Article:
While I’m on the subject of books you might like to read, I should of course mention a small ebook of my own – The Deadliest Weapons of World War 1. That’s just one of a number of titles from Bretwalda Books to mark the centenary of WW1. Another ebook, with a more Fortean theme, is Myths and Mysteries of the First World War, also available as a paperback in the UK.

The accompanying images show a couple of postcards I bought at an antiques fair a few years ago. The one at the top depicts the ruins of a church in Ypres (“Campaign of 1914-1915”), which struck me as a peculiarly depressing subject for a postcard. The card below is a copy of a painting showing Reims Cathedral in flames, after it was hit by German shells in September 1914.

Altogether I got five old postcards for £2 (the other three depict the ruins of Caen after the Normandy invasion of 1944). Interestingly, there was a minor local celebrity named Paul Atterbury rummaging through the same boxes of cards at the same time!

9 comments:

Colin Jones said...

Yes, I've also wondered why it would have been such a big deal if Germany had won the First World War - and anyway, as a supporter of the EU I've got no problems with a German-led Europe. Germany is a much more equal society that never went for all that neo-liberal Thatcherite claptrap.

Andrew May said...

Thanks Colin - good point. I think a lot of people get confused by subsequent events (the rise of the Nazi Party - which was a reaction against the German regime that fought WW1) into assuming Germany was a dangerous monster that had to be destroyed. But the monster didn't exist until we helped to create it with the Treaty of Versailles.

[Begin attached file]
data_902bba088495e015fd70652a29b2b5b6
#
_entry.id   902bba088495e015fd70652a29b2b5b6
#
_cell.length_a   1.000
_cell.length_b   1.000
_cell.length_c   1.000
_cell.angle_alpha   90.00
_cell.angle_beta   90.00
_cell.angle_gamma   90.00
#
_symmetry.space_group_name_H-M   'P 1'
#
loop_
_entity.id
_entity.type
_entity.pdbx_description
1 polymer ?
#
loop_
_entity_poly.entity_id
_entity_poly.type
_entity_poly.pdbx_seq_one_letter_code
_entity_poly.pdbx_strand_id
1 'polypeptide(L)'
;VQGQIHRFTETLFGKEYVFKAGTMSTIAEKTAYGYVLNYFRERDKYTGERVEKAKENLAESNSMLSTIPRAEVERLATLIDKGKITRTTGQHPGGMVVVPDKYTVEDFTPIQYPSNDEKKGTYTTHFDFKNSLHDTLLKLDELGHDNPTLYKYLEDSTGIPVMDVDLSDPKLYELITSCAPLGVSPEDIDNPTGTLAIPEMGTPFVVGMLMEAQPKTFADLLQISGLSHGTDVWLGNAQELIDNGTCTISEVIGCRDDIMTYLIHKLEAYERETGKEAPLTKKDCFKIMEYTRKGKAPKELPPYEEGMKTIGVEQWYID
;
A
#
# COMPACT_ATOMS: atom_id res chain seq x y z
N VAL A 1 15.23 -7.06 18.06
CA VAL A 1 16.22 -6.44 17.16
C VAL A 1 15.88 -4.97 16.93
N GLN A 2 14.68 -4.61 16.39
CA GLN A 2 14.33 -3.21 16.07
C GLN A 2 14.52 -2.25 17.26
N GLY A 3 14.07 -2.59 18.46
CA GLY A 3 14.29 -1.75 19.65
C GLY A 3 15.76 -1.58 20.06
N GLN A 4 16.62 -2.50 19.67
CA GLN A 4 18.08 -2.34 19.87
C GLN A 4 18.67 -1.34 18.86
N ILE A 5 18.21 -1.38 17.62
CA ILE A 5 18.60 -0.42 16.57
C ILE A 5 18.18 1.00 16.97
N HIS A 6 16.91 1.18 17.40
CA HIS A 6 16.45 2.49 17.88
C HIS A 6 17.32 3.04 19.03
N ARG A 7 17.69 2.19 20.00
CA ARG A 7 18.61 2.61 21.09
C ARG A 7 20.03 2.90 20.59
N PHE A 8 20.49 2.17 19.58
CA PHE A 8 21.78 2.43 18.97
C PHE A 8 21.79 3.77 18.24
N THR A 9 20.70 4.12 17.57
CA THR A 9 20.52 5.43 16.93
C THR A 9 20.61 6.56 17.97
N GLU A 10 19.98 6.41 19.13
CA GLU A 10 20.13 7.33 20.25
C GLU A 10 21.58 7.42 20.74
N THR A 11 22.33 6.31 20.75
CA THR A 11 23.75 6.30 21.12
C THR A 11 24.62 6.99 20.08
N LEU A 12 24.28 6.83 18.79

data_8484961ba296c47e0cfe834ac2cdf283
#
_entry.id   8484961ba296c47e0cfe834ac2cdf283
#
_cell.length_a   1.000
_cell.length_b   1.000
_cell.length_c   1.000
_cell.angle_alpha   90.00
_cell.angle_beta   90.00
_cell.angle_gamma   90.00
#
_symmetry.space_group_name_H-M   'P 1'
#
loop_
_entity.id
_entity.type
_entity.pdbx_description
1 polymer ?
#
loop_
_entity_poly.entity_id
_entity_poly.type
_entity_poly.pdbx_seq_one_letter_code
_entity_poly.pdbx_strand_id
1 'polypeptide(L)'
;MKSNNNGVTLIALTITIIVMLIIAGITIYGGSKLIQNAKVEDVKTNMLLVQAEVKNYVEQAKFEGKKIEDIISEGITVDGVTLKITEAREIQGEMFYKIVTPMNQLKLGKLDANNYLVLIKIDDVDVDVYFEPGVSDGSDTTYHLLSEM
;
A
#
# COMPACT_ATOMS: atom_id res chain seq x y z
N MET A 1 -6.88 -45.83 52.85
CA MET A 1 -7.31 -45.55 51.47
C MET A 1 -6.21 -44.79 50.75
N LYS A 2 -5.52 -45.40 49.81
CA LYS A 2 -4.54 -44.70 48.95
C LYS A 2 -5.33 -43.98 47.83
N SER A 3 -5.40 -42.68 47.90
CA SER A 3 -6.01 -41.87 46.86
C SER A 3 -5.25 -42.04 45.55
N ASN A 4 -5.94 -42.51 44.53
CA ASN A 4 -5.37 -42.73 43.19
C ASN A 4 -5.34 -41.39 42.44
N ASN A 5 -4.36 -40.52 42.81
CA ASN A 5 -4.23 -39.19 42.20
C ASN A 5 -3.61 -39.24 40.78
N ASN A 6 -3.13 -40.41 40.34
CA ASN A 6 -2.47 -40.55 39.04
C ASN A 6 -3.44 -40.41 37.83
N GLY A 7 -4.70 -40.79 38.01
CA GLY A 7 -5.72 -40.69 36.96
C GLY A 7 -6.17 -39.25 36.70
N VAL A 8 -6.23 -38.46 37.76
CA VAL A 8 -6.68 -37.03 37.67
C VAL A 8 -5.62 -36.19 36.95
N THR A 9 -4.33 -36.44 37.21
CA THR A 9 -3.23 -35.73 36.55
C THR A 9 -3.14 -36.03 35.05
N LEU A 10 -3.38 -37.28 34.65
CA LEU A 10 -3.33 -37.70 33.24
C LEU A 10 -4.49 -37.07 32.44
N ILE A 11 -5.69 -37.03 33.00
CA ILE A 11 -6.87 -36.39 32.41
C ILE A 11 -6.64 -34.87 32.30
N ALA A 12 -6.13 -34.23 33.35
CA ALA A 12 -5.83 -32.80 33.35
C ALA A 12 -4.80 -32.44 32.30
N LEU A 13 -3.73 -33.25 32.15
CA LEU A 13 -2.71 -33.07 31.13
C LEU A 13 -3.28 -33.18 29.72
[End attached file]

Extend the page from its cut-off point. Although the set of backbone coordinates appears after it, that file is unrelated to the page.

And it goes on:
Peni R. Griffin said...

What do you mean, when did France ever win a war? France used to win all the wars! Ever hear of Napoleon?

Andrew May said...

I knew it wouldn't be long before someone picked me up on that one (I should have used a stopwatch!). You're right, of course, although most people in Britain have an exaggerated view of how often France lost its battles (and of how often Britain won its battles, for that matter). I was parodying the jingoistic view to emphasize just how ridiculous it was for Britain to leap to the defence of France in 1914 (when France neither requested it or believed they needed it - another point people often forget).

Kid said...
This comment has been removed by the author.
Kid said...

Talking of wars, Andrew, do you know the motto of Italy's version of the S.A.S.? Answer: "Who cares wins?" (Only joking!) (My motto is if you can't say something intelligent, say something funny.)

Andrew May said...

Yes Kid, and it's even funnier if you get the punchline right! I guess you meant to say "Who cares who wins?"

Speaking for myself, I've specialised in getting the punchlines of jokes wrong ever since I was in junior school.

Kid said...

Actually, no, Andrew. The motto of the S.A.S. is 'Who Dares Wins'. The point of the joke is to replicate that as closely as possible, and when you say the punchline in a mock Italian accent, 'Who Cares Wins', the meaning is perfectly clear. And if it's good enough for the comedians who tell it that way on TV...

Andrew May said...

Oh, I see - I get it now!